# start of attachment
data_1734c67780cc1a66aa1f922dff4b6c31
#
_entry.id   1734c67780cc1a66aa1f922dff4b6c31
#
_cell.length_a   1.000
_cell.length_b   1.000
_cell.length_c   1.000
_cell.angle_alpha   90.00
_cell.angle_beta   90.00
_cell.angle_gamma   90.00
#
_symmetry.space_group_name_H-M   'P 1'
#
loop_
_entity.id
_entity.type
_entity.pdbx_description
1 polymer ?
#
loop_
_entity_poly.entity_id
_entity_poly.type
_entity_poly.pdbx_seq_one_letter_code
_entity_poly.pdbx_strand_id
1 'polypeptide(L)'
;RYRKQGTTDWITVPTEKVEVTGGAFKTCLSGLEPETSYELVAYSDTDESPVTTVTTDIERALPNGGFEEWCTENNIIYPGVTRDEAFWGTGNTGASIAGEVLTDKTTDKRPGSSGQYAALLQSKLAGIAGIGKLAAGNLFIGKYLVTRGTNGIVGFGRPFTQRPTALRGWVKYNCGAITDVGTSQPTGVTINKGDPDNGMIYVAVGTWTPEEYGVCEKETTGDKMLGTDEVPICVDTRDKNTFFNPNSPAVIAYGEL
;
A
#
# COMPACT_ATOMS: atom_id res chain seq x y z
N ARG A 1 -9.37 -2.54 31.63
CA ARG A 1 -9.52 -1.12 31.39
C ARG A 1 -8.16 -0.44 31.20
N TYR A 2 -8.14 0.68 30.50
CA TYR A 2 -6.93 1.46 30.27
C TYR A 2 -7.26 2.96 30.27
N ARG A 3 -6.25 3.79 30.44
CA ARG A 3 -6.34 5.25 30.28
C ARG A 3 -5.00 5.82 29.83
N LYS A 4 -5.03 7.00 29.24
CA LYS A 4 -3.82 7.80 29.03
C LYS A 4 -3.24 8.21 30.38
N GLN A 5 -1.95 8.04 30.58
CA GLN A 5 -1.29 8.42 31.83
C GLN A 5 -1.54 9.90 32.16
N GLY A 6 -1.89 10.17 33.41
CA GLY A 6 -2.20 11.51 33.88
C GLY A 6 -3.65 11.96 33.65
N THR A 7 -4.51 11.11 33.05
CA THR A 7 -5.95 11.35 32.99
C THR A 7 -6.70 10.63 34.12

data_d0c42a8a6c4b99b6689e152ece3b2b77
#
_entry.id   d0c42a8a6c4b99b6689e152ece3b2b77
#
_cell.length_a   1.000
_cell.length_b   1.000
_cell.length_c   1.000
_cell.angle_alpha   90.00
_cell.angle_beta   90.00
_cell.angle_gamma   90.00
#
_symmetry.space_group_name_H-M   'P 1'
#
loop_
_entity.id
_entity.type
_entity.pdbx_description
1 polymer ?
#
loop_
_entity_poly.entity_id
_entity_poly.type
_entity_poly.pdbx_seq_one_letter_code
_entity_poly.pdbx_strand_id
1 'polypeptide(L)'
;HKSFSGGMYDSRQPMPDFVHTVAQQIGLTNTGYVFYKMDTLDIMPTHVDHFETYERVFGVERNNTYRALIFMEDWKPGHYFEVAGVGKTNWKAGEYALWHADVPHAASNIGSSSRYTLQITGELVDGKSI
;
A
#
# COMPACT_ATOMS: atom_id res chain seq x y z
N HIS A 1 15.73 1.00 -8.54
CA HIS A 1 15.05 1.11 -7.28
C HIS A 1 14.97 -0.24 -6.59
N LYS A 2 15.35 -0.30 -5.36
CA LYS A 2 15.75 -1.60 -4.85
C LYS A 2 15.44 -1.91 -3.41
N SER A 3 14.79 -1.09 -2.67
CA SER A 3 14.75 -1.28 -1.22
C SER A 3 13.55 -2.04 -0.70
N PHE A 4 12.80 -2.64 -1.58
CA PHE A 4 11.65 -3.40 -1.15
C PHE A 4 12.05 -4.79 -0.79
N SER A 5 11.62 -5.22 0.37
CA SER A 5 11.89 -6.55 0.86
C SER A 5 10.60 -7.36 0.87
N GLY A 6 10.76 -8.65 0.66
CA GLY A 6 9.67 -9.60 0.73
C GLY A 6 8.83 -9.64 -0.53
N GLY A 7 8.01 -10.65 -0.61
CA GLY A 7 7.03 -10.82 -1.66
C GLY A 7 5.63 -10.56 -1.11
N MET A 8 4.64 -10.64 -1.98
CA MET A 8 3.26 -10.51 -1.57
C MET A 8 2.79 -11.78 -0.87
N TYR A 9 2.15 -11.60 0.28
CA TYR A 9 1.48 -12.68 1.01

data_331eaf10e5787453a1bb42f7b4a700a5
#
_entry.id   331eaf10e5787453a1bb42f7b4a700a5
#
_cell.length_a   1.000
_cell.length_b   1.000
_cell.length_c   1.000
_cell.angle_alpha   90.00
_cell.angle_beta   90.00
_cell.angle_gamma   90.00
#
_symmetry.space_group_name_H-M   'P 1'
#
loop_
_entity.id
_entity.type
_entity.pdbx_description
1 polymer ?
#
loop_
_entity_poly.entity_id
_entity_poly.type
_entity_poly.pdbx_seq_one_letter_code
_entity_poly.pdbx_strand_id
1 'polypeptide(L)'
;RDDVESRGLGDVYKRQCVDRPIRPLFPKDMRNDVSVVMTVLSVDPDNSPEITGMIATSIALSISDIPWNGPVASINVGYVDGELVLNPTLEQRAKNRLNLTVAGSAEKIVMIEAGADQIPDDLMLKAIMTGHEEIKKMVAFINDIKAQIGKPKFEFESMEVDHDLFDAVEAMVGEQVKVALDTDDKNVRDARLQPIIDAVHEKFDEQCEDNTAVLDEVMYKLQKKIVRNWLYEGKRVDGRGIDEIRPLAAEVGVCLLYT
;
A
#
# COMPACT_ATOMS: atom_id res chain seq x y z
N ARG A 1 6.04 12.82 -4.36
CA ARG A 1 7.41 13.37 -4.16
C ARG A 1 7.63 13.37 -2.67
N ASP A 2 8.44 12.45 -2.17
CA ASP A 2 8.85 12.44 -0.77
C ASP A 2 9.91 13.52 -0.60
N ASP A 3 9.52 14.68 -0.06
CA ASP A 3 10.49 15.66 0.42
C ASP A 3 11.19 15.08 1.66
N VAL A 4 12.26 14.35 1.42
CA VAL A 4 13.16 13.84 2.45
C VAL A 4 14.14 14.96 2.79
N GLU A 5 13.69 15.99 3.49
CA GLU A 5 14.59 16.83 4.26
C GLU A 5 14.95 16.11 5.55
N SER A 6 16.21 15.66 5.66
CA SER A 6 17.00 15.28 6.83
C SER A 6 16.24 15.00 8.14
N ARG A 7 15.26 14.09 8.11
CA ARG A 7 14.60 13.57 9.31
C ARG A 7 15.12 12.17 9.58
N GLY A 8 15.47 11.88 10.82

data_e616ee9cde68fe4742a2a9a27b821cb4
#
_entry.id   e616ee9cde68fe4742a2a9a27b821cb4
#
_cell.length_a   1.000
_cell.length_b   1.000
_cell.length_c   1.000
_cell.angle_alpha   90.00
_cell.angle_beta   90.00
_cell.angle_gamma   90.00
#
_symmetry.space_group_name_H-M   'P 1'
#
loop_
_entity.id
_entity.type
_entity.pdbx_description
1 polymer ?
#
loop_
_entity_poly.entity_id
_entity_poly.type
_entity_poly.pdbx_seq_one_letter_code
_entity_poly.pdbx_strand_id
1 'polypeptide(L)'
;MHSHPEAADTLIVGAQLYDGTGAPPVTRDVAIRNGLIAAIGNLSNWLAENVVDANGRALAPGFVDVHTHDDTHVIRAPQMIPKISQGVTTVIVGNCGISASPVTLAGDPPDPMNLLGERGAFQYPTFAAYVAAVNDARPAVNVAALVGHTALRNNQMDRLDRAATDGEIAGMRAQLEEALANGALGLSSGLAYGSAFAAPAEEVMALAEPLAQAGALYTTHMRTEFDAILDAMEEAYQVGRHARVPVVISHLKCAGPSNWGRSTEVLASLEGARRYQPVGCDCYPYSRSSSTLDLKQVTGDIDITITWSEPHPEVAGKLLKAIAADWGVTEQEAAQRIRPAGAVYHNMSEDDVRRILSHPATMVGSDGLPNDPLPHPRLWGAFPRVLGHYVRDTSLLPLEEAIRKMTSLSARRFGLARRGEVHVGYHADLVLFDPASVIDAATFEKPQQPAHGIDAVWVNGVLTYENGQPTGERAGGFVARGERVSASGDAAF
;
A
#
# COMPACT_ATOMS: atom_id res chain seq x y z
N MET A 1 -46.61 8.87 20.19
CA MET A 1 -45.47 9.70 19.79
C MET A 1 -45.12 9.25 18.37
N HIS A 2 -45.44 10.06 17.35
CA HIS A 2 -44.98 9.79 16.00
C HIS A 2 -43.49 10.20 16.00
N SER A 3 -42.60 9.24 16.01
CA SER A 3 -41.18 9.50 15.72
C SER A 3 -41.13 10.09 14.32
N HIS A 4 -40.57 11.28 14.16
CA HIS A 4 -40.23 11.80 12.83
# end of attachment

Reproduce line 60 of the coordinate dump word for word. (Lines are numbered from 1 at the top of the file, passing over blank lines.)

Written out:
_cell.angle_beta   90.00